|The Living Room|
The building is gone now, it has been for a year or so. The 76 gas station that stood next to it for years has been gone even longer. The Living Room, a quintessential neighborhood bar closed it's doors over a decade ago. It was a dive, really, nothing special at all about the place, spartan at best, tacky and somewhat seedy at worst. What made this place special was the people. This was a local, blue collar bar if ever there was one. Lot's of hard working men came here after work to let off a little steam before heading home, including my own father. In it's own way, it was as fine a drinking establishment as any I have ever walked into.
The Living Room, located on the southwest corner of Passons Blvd and Washington Blvd in Pico Rivera, was owned and operated by a woman named Helen. She was an iron fisted woman who somehow, managed to keep the place friendly and fight free despite the rough crowd, most of them coming from the nearby (and long gone) Ford Motor Company a few blocks away. There was a single pool table, a jukebox, some chairs and tables and the bar. The decor, if you can call it a decor, was simple. This was a man's bar, plain and unpretentious.
This was my father's Friday after work hangout, for a couple of hours, before heading home. Here at the Living Room, he was known as "Chico". He was well liked here. I spent some good times with him, back in the day, sitting at the bar downing a few cold ones, or shooting some pool. I began drinking in my teens but I had my first "Legal" beer in this joint when I turned 21. In it's heyday, on a Friday night, it was smoke filled and two or three deep at the bar. I can't remember the names anymore but in my mind's eye, I can still see all the faces and hear their voices.
This place was loaded with boxing fans too. The fighters that were talked about here were guys like Mando Ramos, Jerry Quarry, Ruben Olivares, Chucho Castillo, Bobby Chacon and Danny "Little Red" Lopez. Baseball was big too, especially the Dodgers. When Roberto Duran and Sugar Ray Leonard fought in July of 1980, Helen, the owner of the Living Room, invited my father and I and few other customers to her home to watch the fight on ON TV which was still new at the time and cable TV was still on the horizon, for the average household.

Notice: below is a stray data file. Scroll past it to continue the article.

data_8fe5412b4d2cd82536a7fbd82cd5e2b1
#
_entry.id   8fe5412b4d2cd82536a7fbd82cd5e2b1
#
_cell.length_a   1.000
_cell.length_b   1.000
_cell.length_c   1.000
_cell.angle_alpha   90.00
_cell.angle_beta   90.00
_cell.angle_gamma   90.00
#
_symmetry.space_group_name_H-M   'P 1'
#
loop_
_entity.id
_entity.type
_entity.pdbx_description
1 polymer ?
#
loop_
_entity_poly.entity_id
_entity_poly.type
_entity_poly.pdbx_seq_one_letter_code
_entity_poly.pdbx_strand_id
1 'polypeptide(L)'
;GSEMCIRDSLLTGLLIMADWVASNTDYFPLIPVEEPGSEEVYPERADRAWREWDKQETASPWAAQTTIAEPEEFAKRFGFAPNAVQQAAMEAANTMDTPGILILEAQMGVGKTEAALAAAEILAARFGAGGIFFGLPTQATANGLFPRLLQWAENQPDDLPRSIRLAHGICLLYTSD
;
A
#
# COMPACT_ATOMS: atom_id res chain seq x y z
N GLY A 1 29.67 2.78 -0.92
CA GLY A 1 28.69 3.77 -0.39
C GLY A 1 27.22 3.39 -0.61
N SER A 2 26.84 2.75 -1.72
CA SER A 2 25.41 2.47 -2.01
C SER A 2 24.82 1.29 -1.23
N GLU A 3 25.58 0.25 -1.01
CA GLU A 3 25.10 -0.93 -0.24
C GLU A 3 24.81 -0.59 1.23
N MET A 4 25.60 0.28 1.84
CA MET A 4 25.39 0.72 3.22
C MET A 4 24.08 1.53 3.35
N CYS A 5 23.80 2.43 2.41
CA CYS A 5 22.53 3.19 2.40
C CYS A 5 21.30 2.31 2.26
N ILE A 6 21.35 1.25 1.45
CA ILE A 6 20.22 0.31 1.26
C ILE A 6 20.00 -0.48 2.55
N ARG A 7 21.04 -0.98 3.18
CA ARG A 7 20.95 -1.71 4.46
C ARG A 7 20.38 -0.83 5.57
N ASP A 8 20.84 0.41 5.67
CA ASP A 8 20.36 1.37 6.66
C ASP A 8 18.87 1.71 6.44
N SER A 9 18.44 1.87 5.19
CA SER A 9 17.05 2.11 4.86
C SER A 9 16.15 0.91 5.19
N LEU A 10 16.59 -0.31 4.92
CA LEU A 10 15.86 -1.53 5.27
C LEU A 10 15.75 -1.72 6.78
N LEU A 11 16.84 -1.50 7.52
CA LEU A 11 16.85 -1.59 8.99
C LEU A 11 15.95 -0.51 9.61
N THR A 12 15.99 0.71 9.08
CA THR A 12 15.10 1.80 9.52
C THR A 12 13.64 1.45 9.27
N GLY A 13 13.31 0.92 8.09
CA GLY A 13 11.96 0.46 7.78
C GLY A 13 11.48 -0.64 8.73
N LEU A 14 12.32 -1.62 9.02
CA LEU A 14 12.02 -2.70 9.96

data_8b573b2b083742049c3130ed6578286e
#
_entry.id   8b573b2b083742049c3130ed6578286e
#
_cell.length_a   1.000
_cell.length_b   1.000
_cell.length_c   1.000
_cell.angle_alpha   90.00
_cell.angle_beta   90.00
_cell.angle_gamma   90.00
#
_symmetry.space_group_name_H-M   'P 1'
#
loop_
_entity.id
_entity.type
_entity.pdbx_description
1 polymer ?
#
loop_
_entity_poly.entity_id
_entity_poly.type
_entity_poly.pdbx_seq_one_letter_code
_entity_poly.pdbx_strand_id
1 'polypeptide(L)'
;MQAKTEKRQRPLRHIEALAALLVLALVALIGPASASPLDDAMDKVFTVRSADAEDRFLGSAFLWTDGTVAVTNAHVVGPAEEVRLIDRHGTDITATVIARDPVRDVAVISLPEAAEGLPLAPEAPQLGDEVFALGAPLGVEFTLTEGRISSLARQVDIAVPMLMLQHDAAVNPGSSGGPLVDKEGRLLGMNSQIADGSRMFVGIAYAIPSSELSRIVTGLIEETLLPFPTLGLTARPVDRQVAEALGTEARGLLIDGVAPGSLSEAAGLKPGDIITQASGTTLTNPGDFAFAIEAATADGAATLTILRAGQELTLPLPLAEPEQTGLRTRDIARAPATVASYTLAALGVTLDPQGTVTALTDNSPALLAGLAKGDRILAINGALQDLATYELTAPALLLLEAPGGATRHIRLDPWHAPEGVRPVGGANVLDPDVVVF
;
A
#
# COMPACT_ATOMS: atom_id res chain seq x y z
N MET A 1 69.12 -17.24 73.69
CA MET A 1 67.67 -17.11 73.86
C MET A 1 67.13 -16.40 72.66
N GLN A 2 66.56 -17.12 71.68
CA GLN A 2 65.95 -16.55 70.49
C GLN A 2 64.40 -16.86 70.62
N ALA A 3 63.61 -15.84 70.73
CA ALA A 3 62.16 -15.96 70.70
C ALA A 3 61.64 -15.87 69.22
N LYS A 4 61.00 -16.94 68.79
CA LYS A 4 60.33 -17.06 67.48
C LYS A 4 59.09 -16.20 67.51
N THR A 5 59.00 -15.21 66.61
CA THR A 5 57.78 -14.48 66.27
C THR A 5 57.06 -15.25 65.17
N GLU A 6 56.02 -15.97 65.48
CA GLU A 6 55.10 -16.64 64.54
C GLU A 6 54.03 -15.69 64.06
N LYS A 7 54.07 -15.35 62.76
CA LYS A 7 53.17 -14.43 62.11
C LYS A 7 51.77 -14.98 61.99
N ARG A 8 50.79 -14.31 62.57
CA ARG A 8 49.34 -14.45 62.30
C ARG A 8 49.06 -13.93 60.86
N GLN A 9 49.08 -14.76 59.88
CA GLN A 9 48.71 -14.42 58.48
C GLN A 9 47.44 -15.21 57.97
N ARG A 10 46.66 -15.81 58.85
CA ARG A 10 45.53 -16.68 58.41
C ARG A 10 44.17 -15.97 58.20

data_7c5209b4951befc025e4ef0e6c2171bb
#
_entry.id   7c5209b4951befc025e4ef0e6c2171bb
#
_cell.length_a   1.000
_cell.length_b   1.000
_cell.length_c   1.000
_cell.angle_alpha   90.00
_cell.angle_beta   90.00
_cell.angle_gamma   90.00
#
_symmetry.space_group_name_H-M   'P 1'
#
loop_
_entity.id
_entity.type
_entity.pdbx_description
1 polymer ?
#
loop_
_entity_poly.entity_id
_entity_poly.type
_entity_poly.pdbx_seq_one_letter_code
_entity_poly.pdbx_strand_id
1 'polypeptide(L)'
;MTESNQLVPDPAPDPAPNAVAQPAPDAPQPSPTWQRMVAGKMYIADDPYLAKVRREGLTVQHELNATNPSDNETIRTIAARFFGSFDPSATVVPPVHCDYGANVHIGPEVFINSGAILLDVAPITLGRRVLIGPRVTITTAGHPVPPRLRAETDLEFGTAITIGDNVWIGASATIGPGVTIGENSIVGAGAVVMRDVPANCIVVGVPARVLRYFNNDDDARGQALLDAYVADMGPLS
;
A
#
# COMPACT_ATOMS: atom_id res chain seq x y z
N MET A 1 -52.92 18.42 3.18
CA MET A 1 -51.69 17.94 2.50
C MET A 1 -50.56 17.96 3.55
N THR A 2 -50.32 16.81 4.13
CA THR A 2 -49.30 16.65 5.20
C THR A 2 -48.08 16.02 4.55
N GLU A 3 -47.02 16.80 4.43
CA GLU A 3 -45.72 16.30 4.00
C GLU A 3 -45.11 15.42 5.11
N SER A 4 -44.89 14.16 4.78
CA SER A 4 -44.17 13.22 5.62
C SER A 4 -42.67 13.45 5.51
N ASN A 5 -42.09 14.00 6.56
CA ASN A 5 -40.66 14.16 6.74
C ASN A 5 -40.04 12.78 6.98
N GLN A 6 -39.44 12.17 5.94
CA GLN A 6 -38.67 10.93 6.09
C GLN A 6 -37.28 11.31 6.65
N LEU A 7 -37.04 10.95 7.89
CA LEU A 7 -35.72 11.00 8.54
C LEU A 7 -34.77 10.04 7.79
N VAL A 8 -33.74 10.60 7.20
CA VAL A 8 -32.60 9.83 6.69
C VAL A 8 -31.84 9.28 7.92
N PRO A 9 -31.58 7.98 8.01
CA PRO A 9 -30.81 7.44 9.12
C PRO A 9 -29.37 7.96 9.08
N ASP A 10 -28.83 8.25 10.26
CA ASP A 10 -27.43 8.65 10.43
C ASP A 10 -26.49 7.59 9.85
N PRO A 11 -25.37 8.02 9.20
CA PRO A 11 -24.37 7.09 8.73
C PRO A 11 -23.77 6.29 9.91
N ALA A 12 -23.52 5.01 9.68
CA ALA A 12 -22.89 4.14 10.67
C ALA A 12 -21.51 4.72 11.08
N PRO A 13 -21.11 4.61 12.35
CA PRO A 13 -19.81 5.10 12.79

There were two other stores on the site. One of them was a barber shop. I can't quite remember the name but I'm thinking it might have been the Passons' Barber Shop. As a young boy, I would walk here every few weeks for a haircut. Sometimes I would sweep the place and clean up for a quarter.
Today a small corner strip mall is being built on the lot. It looks like any other strip mall in any other city across the country. Slowly but surely, as the old places go, the cities are losing what made them special, even a lowly dive bar, they are losing their character and soul.
It was a small nondescript building with nothing to show that it was special in any way. It's gone now but I keep those memories in me, They were good memories.
Addendum: I should add that in 1973 I was working for a while at the furniture manufacturing company that my father worked for. After about 8 month I just up and quit and my father was irked about that for years, He had set me up for a promotion that same day but I wasn't aware of it. It didn't matter though it just was not my cup of tea.
Later, in 1979 when I got hired at McDonnell Douglas my father let it go, he forgave me. After I got hired we went to have a couple of beers at the Living Room. If there was someone at the bar that I didn't know he would introduce me and say “This is my son Randy, he works for McDonnell Douglas!” I would say “Dad, don't make a beg deal about it, it's just a job!” He would look at me like”Don't ruin my moment”, and off he was again, “This is my son Randy, he works for McDonnell Douglas!” It was a big deal to him. That memory pleases me!